Shark Tank Star Calls Bitcoin 'Garbage' Over Failed Real Estate Deal

Francisco Memoria

Shark Tank star Kevin O’Leary has recently claimed he sees bitcoin as “garbage” and that it’s a “digital game,” over what appears to have been a failed real estate deal he tried to use bitcoin in.

Speaking to CNBC during its “Squawk Box” show, Kevin O’Leary noted he believes the flagship cryptocurrency is a “useless currency,” as when trying to transact large amounts the person received the funds wants “some guarantee of its value.” He said:

To me, it’s garbage, because you can’t get in and out of it in large amounts.

O’Leary’s poor experience with the cryptocurrency came as he tried to buy a Swiss real estate with BTC, and was unsuccessful because the other party seemingly wanted a “guarantee that the value comes back to the U.S. currency.”

In an example the billionaire used on the show, he said that if one would want to “buy a piece of real estate for $10 million in Switzerland” the guarantee would have to be there, meaning the person using bitcoin could end up paying more because of its volatility.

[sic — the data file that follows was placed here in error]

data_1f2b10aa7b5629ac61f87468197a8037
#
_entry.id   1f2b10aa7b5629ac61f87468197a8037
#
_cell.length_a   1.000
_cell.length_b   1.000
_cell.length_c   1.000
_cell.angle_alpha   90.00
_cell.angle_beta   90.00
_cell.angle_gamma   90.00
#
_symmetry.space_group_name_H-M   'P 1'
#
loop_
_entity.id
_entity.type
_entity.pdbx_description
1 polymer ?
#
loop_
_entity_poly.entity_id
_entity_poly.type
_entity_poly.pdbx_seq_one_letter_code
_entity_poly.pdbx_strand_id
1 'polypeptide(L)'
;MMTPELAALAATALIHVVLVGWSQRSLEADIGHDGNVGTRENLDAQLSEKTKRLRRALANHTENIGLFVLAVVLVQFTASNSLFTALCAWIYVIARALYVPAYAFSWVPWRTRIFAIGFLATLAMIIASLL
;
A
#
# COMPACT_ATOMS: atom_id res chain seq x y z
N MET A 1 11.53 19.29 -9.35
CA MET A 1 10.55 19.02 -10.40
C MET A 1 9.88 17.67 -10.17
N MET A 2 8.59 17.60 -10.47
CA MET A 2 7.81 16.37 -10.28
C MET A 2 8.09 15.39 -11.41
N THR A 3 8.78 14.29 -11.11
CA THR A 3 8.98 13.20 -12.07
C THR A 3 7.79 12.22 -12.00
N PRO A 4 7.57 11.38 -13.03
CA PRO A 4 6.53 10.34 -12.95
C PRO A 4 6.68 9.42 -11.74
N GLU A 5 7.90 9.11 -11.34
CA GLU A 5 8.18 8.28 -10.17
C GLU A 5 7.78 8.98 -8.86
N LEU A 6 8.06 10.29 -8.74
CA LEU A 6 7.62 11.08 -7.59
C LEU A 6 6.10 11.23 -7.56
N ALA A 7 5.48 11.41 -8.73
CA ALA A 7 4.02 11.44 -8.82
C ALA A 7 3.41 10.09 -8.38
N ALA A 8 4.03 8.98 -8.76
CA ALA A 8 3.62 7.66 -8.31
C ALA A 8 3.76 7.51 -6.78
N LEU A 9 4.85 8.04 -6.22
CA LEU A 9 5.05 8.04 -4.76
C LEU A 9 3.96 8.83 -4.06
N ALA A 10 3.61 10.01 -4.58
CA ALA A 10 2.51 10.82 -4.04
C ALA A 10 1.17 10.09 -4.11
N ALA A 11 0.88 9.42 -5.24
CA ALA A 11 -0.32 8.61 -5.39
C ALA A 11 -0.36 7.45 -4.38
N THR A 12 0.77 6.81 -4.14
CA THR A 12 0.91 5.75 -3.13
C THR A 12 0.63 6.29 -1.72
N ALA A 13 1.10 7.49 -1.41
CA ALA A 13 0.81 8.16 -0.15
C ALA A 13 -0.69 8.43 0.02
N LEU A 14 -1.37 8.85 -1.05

You have to somehow hedge the risk of bitcoin. That means it’s not a real currency. That means the receiver is not willing to take the risk of the volatility it has. It’s worthless.

O’Leary added he isn’t a fan of any cryptocurrency, and that invested in cryptocurrencies before as part of a challenge. He revealed he “bought all the crypto crap” and that the $100 he put in crashed 70%, to now be worth $30.

The investor’s purchase was likely made early last year, when most cryptocurrencies were close to their all-time highs, and before the bear market. Bitcoin, for example, dropped from a near $20,000 high to a $3,200 low before recovering.

To ‘Mr. Wonderful’ “today the hot digital is bitcoin,” but “tomorrow it could be whatever. Despite O’Leary’s distrust of cryptocurrencies, he has reportedly invested $100,000 in a startup that makes it easier for users to convert spare change into bitcoin or other cryptocurrencies.

Featured image via Randstad Canada, Flickr, CC by 2.0